How an Android App Developer Can Create an Android App from an iPhone App

How to create an Android app from iOS app

Research has shown that iOS apps generate an average of 75 percent more money than Android apps, despite Android’s Google Play Store roughly has twice the number of apps downloaded. As a result, when going to market, many companies release their app for iOS first. Nonetheless, with the smartphone and tablet market firmly a two-horse-race between Apple and Google, any company serious about their mobile app presence should have an Android version. This begs the question: How do you create an Android app from an iPhone app?

The Challenges Involved in Porting an Application

Despite obvious similarities between the two platforms, it’s not an easy task for an Android app programmer to port an app from one to the other. Much of this comes down to fundamental differences in the way each platform is architected, and the visual interface each display.


The biggest difference between the two platforms is the fundamentally different design architecture behind each one. Apple is well known for tightly controlling the App Store, and which apps make their way onto it. In contrast, Google’s philosophy is much more open, allowing developers to modify the source code, upload apps directly to a device and push the envelope of Android’s functionality.

Programming Language

While developing iOS apps using either Objective-C or the newer Swift, the majority of Android application development is done in Java. That’s not to say that some elements of code cannot be reused, especially underlying, basic C code. But large portions of the code will have to be ported to Java while developing apps for android.


Since compiled Objective-C/Swift code runs faster than Java, Android developers may find performance bottlenecks that were not previously there and must now be addressed.


Another factor to consider is interface design. Google, like Apple, has a preferred design aesthetic outlined in its Material Design principles. While Google does not enforce that aesthetic, Android users nonetheless are accustomed to a certain look and feel, and any app being ported from iOS should adopt those design elements.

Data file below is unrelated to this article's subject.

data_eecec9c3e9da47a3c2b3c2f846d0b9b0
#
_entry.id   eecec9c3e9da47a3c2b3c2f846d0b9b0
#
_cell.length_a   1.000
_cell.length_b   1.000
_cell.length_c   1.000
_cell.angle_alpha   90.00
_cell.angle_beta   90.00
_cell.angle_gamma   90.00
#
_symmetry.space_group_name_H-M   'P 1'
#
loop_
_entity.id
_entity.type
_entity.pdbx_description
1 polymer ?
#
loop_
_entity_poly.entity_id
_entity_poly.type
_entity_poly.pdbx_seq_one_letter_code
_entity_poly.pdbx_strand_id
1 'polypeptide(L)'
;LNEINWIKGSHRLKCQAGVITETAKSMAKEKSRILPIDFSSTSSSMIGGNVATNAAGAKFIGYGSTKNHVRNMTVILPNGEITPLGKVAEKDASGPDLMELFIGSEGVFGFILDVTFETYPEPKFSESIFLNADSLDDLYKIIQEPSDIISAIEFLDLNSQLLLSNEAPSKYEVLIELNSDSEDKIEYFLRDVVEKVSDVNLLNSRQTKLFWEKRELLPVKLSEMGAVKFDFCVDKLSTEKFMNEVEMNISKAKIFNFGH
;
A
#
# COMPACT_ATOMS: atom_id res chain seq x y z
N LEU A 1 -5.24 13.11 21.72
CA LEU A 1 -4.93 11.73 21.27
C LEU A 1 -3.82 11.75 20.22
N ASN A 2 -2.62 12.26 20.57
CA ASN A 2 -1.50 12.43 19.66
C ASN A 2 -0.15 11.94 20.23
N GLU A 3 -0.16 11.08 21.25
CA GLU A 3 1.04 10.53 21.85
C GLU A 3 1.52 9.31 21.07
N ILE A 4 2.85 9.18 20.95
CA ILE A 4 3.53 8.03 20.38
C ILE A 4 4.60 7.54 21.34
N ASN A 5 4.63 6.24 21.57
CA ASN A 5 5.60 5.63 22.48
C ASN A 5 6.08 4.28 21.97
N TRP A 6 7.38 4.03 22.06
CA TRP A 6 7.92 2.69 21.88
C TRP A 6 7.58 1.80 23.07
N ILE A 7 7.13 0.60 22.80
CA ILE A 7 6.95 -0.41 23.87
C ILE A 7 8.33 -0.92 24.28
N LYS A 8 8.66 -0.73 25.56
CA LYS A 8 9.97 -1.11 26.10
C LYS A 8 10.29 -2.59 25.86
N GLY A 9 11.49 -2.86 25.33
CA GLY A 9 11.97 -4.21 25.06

One of the single biggest challenges in porting an iOS app is the fragmentation that exists on the Android platform. Because Apple tightly controls the hardware, software, and developer tools that used to create and run iOS apps, developers have a limited number of screen sizes and OS versions to worry about.

In contrast, Android application developers have to contend with devices that range from small budget smartphones to phablets and full-blown tablets. In addition, because cell providers and device manufacturers can modify Android for their customers, there tends to be software fragmentation, as some users are slower to update to new versions of Android.

How to Port an App to Android

Due to the difficult nature of porting an app, time should be taken to properly plan out the process.

  • Identify potential performance bottlenecks in the code and come up with a plan of action to address them and maintain performance.
  • Study Google’s Material Design to understand the design and UI elements that help make an Android app.
  • Test your app on a variety of hardware. While it’s not realistic to test it on every conceivable hardware and OS variation, testing on high-end and low-end hardware should provide enough of a baseline for your Android user base.
  • Hire an Android app developer who is intimately familiar with the platform—and devices that run it—and can help you navigate the porting process.

With careful thought and planning, you can port your iOS app to Android and benefit from an even larger base of customers. In case, if you have any query or confusion related to Android app development services, get in touch with us through our contact us form.

Author of this article:

Michael is a content strategist at Fueled. He spends his time exploring and writing about captivating new technologies that help people make better apps. His work has been published on various technology blogs across the web.

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This page was last edited on May 22nd, 2020, at 3:54.


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